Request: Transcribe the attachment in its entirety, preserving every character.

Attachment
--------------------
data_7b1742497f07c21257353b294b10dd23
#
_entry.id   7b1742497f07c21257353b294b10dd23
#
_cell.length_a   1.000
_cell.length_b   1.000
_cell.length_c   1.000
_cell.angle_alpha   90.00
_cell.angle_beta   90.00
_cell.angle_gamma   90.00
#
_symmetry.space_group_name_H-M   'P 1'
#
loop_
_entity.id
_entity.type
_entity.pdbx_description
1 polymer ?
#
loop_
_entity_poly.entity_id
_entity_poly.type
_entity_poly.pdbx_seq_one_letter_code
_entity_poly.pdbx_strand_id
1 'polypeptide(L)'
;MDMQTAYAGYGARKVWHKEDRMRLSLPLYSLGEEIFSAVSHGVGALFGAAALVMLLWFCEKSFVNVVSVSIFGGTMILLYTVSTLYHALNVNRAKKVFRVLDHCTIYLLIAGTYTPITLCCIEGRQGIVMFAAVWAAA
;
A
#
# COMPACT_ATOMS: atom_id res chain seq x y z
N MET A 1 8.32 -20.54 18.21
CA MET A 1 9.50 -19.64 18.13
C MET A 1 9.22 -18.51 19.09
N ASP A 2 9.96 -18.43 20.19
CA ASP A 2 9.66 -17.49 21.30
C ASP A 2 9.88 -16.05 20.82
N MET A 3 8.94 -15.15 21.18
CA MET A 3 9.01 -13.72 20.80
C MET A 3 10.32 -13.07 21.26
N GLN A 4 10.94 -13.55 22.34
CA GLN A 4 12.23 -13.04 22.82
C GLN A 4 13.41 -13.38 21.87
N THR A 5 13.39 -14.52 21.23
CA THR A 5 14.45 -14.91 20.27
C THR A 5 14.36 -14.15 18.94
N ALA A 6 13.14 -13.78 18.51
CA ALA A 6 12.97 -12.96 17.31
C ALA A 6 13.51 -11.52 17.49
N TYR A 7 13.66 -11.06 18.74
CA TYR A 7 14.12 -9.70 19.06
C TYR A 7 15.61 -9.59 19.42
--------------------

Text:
data_7b1742497f07c21257353b294b10dd23
#
_entry.id   7b1742497f07c21257353b294b10dd23
#
_cell.length_a   1.000
_cell.length_b   1.000
_cell.length_c   1.000
_cell.angle_alpha   90.00
_cell.angle_beta   90.00
_cell.angle_gamma   90.00
#
_symmetry.space_group_name_H-M   'P 1'
#
loop_
_entity.id
_entity.type
_entity.pdbx_description
1 polymer ?
#
loop_
_entity_poly.entity_id
_entity_poly.type
_entity_poly.pdbx_seq_one_letter_code
_entity_poly.pdbx_strand_id
1 'polypeptide(L)'
;MDMQTAYAGYGARKVWHKEDRMRLSLPLYSLGEEIFSAVSHGVGALFGAAALVMLLWFCEKSFVNVVSVSIFGGTMILLYTVSTLYHALNVNRAKKVFRVLDHCTIYLLIAGTYTPITLCCIEGRQGIVMFAAVWAAA
;
A
#
# COMPACT_ATOMS: atom_id res chain seq x y z
N MET A 1 8.32 -20.54 18.21
CA MET A 1 9.50 -19.64 18.13
C MET A 1 9.22 -18.51 19.09
N ASP A 2 9.96 -18.43 20.19
CA ASP A 2 9.66 -17.49 21.30
C ASP A 2 9.88 -16.05 20.82
N MET A 3 8.94 -15.15 21.18
CA MET A 3 9.01 -13.72 20.80
C MET A 3 10.32 -13.07 21.26
N GLN A 4 10.94 -13.55 22.34
CA GLN A 4 12.23 -13.04 22.82
C GLN A 4 13.41 -13.38 21.87
N THR A 5 13.39 -14.52 21.23
CA THR A 5 14.45 -14.91 20.27
C THR A 5 14.36 -14.15 18.94
N ALA A 6 13.14 -13.78 18.51
CA ALA A 6 12.97 -12.96 17.31
C ALA A 6 13.51 -11.52 17.49
N TYR A 7 13.66 -11.06 18.74
CA TYR A 7 14.12 -9.70 19.06
C TYR A 7 15.61 -9.59 19.42